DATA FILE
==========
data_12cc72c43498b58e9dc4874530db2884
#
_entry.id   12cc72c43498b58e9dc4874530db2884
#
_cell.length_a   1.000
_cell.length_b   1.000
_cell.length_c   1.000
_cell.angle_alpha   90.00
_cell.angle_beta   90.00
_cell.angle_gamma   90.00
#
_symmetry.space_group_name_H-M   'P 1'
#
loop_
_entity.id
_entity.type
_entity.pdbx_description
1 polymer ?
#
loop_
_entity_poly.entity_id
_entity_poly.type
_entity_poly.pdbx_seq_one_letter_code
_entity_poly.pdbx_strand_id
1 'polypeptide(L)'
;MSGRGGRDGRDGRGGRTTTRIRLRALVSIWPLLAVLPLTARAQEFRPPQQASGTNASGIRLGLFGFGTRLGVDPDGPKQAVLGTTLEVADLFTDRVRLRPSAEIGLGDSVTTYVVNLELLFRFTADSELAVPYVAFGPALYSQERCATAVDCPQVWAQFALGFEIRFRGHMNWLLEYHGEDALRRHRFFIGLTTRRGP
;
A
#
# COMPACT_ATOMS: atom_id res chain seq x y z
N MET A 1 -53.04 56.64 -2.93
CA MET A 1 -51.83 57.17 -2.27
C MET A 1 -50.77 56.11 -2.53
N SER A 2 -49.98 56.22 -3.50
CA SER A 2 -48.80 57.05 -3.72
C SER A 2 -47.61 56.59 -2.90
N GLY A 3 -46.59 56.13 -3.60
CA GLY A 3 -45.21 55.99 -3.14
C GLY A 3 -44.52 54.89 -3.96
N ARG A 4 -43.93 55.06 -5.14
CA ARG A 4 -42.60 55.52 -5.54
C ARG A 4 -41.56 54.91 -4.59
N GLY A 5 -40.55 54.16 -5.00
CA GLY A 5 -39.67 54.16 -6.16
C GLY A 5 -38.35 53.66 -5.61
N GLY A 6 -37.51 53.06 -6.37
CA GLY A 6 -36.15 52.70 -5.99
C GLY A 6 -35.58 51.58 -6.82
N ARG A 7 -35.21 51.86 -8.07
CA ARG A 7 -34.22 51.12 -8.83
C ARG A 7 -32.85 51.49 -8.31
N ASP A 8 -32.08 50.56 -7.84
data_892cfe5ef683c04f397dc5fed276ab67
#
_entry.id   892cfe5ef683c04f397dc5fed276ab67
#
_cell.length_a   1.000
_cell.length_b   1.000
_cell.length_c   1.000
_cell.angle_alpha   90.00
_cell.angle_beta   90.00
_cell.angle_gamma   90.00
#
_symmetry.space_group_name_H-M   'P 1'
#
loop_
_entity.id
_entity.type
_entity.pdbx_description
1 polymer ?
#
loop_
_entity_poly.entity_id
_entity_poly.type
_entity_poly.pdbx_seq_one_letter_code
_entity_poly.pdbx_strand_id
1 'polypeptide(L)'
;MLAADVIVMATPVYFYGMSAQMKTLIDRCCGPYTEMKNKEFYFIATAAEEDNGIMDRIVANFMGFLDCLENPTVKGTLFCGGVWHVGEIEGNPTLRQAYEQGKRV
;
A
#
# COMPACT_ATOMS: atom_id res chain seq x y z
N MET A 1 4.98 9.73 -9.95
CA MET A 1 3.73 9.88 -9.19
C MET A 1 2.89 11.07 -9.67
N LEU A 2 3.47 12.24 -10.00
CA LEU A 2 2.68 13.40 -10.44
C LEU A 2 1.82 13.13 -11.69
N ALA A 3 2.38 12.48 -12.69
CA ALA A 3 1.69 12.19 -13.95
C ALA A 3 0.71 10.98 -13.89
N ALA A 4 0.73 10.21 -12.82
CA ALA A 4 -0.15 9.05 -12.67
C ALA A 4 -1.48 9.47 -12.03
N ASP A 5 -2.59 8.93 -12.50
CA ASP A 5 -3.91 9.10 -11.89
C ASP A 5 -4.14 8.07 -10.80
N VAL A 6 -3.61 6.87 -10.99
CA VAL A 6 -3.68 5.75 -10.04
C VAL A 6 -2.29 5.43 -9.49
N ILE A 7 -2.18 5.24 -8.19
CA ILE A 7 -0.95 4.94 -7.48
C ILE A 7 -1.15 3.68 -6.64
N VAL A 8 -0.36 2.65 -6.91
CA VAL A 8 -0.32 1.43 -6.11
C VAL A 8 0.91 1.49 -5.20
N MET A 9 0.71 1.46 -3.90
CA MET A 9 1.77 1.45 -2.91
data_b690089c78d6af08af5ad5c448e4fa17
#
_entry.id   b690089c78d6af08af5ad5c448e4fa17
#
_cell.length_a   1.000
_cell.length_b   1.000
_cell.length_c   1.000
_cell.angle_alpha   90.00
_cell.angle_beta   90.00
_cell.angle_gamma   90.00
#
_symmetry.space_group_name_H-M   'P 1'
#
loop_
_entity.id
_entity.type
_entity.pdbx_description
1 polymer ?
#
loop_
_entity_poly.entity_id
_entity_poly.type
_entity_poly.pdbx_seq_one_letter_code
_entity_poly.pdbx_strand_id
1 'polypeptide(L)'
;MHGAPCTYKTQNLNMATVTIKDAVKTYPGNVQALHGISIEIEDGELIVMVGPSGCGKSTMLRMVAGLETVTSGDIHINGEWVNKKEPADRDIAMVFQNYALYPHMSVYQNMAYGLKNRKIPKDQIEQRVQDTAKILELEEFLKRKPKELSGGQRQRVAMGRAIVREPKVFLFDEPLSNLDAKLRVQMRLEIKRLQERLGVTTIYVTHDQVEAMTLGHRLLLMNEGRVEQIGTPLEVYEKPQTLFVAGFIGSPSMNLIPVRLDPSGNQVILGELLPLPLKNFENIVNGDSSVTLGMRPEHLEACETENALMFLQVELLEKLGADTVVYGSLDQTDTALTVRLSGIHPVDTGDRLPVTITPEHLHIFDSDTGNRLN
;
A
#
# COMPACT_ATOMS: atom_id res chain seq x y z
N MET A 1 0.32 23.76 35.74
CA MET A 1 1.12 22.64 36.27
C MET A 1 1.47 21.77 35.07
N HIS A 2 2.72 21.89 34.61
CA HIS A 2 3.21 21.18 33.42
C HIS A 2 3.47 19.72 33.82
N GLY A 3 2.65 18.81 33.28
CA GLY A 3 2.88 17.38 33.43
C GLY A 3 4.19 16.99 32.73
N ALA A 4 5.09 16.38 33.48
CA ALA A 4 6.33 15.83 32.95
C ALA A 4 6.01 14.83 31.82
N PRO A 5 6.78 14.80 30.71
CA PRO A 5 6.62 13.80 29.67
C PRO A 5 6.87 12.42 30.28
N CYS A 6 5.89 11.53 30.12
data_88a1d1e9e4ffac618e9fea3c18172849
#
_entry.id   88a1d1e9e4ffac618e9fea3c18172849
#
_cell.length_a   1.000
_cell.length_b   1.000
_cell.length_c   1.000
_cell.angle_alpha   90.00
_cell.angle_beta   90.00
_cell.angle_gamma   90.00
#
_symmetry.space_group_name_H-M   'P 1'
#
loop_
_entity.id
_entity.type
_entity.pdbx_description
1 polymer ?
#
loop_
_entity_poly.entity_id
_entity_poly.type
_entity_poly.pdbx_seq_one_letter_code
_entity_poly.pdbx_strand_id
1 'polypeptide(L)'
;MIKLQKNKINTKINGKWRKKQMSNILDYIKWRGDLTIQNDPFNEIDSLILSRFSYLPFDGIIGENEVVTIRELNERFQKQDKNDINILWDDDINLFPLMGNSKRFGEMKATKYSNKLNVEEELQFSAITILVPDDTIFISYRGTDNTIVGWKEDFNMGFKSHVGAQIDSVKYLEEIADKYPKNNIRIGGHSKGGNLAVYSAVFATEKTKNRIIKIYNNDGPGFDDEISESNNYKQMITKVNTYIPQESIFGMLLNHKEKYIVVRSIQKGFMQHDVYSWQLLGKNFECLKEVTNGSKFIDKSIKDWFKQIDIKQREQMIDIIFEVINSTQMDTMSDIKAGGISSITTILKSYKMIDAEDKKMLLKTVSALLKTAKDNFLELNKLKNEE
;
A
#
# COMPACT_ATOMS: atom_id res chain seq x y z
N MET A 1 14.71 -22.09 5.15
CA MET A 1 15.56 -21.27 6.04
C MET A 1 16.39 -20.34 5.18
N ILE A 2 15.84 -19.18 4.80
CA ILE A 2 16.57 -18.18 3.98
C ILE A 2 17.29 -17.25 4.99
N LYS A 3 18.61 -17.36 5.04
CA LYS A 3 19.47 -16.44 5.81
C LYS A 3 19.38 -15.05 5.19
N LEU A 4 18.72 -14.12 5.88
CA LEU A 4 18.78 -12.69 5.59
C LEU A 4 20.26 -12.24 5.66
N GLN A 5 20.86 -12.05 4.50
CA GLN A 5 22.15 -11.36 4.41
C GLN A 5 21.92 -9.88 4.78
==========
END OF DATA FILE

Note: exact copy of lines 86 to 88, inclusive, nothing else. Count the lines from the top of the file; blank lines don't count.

N LEU A 2 3.47 12.24 -10.00
CA LEU A 2 2.68 13.40 -10.44
C LEU A 2 1.82 13.13 -11.69